How to make a Plastic Mesh Mask

 

Hello, and welcome to my little FAQ on plastic mesh mask making! If you have any questions about anything I have on here, please feel free to click on my e-mail link at the bottom of this page and ask me.

 

{Click on any image to see full sized}

Step 1:

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The first thing I always start with is making a cylinder out of a piece of mesh. this should be long enough to cover your head and allow you to fit your head inside comfortably. I always make the top a couple inches longer than I need to, this is to allow for you to create a nice curve at the top. The two ends of the mesh are sewn together, I have also heard of some using staples to fasten pieces together, Sewing is much sturdier however. It takes a lot longer to sew a mask together, but it'll last forever this way.

 

Step 2:

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Next start at a point at the rear seam and count off some reference lines, I make a line every five holes, and make a slightly longer line every tenth one.. After you've gone all the way around count the number of holes, divide by 2, then make a line down the center of the face of the mask.

 

Step 3:

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Next I made the cheek pieces, the design of these will vary depending on the type of mask your making, you may not even need them. You'll want to make the shape of the cheek pieces close to what you want the fur to look like, keep in mind that anything you put fur on will look larger than what you started out with. Also shown is a close up shot of the stitching used to join the two pieces together.

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Here's the mask with the cheek pieces sewn in place. After this is done place the mask on your head and mark out with a marker where the bottom and top of your nose are, you can also mark where your eyes are as well, just be careful not to put out your eye *chuckle* (I use those permanent ink laundry markers to do all my marking)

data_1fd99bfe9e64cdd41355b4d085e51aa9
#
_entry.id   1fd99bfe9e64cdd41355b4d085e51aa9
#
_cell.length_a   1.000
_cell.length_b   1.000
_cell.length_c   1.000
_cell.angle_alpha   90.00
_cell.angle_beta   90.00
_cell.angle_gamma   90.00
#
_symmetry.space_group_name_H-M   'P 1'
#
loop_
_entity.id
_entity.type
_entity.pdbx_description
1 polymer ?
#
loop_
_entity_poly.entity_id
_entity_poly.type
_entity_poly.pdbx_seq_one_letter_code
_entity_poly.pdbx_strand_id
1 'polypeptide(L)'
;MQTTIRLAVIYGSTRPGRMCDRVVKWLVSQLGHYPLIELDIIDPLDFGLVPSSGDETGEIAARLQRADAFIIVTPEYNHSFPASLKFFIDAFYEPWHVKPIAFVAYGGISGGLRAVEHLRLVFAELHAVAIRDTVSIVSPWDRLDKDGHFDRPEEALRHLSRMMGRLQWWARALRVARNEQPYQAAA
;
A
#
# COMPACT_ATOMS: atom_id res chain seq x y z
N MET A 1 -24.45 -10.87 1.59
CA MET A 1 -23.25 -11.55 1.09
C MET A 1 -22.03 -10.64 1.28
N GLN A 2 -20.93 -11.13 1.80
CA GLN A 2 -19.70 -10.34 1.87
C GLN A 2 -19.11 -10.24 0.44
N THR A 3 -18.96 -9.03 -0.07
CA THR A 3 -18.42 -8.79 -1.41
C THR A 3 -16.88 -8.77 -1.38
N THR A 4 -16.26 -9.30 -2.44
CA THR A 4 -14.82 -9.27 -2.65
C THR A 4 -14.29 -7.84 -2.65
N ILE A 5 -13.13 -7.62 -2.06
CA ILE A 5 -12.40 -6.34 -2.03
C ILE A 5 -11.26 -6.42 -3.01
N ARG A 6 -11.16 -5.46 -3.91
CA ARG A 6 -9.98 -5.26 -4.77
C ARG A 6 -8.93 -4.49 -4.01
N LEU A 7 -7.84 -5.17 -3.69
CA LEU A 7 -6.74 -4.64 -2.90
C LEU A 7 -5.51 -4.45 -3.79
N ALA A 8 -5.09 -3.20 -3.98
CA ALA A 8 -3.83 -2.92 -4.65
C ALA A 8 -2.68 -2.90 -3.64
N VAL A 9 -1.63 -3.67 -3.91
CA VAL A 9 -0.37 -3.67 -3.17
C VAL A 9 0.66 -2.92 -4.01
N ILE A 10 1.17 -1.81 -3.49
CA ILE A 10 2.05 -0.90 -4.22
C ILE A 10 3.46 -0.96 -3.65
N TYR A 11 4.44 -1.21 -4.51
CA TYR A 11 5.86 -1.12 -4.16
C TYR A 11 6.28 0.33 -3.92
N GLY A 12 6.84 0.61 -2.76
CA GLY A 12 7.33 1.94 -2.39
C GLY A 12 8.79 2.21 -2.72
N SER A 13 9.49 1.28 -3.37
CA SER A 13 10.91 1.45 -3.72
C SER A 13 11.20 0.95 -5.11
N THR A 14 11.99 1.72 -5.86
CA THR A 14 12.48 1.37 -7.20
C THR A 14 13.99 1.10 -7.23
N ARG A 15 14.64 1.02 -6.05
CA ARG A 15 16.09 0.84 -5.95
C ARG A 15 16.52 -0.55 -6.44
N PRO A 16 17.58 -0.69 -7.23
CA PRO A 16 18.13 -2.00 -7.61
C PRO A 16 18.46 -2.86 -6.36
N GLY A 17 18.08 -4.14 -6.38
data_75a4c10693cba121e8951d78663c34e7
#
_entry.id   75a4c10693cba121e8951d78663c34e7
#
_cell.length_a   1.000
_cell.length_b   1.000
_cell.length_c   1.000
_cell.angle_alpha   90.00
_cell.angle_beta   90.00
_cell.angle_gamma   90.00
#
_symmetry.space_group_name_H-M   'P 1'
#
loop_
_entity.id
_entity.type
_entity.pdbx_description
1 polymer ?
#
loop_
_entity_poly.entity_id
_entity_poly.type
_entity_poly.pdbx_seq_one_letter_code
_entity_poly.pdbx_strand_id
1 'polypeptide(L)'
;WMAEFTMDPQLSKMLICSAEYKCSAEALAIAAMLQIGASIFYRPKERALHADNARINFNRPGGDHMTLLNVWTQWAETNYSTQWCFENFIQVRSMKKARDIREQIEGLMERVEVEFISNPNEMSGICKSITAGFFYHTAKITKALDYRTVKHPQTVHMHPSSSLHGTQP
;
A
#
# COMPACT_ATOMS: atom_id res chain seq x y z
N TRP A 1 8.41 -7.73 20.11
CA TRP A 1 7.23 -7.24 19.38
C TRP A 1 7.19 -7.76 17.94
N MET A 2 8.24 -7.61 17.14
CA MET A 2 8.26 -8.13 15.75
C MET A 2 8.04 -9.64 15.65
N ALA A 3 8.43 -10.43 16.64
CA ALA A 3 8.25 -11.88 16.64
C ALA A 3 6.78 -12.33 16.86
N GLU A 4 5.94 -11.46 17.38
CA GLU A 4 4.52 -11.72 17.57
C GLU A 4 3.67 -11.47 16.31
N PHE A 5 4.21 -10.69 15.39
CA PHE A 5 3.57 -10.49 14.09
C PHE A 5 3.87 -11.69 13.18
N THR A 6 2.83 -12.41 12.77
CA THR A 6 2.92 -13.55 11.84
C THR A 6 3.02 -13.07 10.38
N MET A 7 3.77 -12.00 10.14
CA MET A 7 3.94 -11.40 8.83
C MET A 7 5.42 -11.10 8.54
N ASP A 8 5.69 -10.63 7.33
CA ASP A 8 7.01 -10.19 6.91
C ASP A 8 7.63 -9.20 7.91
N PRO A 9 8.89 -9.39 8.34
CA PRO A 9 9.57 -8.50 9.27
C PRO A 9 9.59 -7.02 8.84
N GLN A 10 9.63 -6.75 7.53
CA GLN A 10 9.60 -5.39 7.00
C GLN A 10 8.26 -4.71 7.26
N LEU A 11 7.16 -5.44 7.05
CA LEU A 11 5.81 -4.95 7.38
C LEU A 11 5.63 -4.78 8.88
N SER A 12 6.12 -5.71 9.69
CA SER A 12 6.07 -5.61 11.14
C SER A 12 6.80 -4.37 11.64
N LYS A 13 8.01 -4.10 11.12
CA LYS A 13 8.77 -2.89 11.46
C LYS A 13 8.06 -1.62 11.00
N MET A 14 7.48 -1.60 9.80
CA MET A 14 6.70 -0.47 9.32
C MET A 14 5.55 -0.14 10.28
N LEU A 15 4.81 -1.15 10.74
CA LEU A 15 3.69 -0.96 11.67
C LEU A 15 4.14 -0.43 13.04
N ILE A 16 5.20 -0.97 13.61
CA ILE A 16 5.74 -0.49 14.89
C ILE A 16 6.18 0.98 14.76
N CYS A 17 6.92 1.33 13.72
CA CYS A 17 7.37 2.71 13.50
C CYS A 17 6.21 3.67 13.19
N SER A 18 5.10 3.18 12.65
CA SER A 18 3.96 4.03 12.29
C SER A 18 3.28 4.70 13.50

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Here you see a variation of this, instead of using mesh I used foam to build up the cheeks on BBW v2, the foam pieces are sewn on in the example seen above.

 

Step 4:

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Next it's time for adding the muzzle, taking another piece sew it to the face of the mask, using the marks previously made. Ideally you'll want to use the mark for the top of your nose, however some cases (such as the fox used in this example) you'll have to make the muzzle smaller, use your best judgment on this. Note that the muzzle is much longer than it needs to be, I cut the size of the muzzle based on the size of the mask, turn it sideways and see what looks right for the mask.

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Here's the muzzle with a support strap in place, this will keep it from drooping forward. In the two following pictures you can see I scrapped that idea and went for a much sturdier design. Also note that the nose has been sewn together as well, doesn't look very good now, but once the fur's on there it'll look fine.

Just a quick note, Don't be afraid to try new things, as you see above what looks good at first can often lead to better ideas on how to go about doing something.

 

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Conceived and created by BigBadWolf
This page, it's images and the procedures contained herein are Copyright 1999 The Company of Wolves. All rights reserved.